This post was edited by acgummad on Tue, Apr 16, 13 at 10:39

RE: Induction questions

There is another aspect that has not been mentioned.

If space permits. I'd go with a 36" unit and here is why. You may not need a 5th burner but if the 30" cooktop has back burners right behind the front ones (not at an angle, I mean), then the back burner becomes pretty much useless when using a large (11"-13") pan on the front burner because the only thing you could fit on the back burner would be a small saucepan.

I have gotten by with 30" units but I always hated that aspect. If that is not a problem for you, then there is nothing "wrong" with a 30" one.

It is not a big deal for me either as I need more than 2 burners only when I am cooking for a week or for a crowd. I have a portable induction unit as the 5th burner for those occasions. You can get one for ~$80 on Amazon, so it is a good cost and space saver.


RE: Induction questions

If $$ are an issue - go with the 30 inch. If not, go with the 36 inch - I sometimes put a "silpat" mat on top of mine and can use it to prep as well as cook .
I also have a single burner but haven't used it since reno.

RE: Induction questions

Another aspect: some 36 inch cooktops have a larger hob than the 30 inch cooktops. So if you need the extra large hob, 36 inch may be the way to go.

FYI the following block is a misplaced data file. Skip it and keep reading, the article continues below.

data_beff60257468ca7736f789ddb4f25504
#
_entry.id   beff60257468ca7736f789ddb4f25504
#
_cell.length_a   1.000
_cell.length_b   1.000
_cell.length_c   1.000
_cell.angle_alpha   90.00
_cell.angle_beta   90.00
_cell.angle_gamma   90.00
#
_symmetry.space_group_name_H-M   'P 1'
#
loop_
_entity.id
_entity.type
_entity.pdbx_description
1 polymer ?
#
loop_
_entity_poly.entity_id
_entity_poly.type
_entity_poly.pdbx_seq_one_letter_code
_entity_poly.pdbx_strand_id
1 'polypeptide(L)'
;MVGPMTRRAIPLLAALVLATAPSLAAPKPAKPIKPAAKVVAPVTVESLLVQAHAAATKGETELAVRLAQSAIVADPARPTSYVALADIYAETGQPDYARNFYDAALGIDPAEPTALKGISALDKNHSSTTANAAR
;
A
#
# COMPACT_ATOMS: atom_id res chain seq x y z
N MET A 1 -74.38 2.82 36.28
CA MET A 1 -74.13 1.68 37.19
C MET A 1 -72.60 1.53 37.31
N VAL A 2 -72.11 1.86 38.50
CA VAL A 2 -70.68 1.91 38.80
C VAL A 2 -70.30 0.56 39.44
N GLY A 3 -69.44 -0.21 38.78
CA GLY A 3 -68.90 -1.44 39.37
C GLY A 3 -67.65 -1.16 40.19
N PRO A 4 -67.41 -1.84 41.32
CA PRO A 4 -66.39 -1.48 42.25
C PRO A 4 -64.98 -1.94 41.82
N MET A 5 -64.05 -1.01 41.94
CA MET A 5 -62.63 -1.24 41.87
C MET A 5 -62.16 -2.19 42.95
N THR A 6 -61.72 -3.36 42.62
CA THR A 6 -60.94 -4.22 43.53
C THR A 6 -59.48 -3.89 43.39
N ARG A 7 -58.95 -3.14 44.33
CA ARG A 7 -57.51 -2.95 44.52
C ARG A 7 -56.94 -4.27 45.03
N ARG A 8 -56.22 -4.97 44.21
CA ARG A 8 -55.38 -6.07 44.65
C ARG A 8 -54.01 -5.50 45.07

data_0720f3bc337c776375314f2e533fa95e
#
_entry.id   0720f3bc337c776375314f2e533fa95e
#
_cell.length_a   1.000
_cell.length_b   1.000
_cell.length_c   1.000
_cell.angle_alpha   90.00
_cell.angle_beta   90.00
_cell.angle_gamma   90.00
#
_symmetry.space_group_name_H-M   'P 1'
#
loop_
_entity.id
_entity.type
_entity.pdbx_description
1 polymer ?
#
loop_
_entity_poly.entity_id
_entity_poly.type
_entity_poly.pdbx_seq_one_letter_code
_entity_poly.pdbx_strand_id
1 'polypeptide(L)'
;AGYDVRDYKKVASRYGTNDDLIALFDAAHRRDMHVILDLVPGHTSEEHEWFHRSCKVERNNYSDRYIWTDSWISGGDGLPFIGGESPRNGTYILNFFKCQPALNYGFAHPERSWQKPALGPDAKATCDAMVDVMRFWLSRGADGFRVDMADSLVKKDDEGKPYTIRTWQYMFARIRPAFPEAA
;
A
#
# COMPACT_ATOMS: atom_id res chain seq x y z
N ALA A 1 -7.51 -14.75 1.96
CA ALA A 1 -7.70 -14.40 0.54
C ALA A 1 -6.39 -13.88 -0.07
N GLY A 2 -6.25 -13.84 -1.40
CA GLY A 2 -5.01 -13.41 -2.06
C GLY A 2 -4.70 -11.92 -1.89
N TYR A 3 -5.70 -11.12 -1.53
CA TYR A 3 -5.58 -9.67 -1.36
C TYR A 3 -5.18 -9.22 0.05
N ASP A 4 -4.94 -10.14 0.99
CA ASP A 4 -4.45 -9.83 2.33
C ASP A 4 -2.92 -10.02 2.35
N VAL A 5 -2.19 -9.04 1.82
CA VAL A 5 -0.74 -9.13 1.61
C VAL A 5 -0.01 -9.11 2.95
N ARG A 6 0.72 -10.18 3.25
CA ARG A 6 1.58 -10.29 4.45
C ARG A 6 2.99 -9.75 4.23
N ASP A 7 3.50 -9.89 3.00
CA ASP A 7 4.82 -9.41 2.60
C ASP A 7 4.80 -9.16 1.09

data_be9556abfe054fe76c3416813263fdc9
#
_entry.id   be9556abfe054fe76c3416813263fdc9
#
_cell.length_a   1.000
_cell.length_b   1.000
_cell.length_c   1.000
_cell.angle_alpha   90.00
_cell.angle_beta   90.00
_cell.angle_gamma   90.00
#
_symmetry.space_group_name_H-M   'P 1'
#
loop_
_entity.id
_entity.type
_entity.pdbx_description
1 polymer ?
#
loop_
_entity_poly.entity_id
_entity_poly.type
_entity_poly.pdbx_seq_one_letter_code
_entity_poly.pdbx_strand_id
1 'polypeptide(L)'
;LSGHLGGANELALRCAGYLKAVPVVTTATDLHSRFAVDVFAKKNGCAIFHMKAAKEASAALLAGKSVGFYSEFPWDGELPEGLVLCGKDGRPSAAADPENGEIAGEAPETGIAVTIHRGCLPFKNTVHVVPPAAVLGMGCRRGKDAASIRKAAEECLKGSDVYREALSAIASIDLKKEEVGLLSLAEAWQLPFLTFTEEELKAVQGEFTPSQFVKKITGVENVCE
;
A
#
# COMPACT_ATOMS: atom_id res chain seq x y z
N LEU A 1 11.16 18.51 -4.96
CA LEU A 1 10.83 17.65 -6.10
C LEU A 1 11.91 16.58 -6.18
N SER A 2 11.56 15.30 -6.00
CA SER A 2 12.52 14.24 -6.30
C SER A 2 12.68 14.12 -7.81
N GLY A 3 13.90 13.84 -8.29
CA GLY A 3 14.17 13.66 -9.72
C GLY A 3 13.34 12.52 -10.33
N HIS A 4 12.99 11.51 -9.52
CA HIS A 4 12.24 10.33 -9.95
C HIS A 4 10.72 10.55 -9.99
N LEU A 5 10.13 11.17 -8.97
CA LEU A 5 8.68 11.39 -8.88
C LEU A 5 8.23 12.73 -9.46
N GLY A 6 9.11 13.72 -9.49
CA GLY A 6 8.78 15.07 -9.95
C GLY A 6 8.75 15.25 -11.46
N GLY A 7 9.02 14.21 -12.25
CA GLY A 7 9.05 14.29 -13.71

RE: Induction questions

Also, the countertop isn't wasted if you go bigger--an induction cooktop makes a perfectly fine work surface (unless you're cooking on it of course). I'd use one hob for chopping the onions (yes, on a cutting board!) to dump in the pan on the next hob.

I like chopping onions under a hood.

Making sure the layout works for you is a good idea.

RE: Induction questions

Agree with Fori. In case of induction, the larger cooking surface also provides a additional prep surface or a landing spot for hot pots etc. I would just be guided by the price. If you find a 36in floor model for cheaper than 30in,I would just get it. I did. One consideration is the size of hood does go up especially if you stick to the wisdom of having the hood be 6in larger than the cooktop width.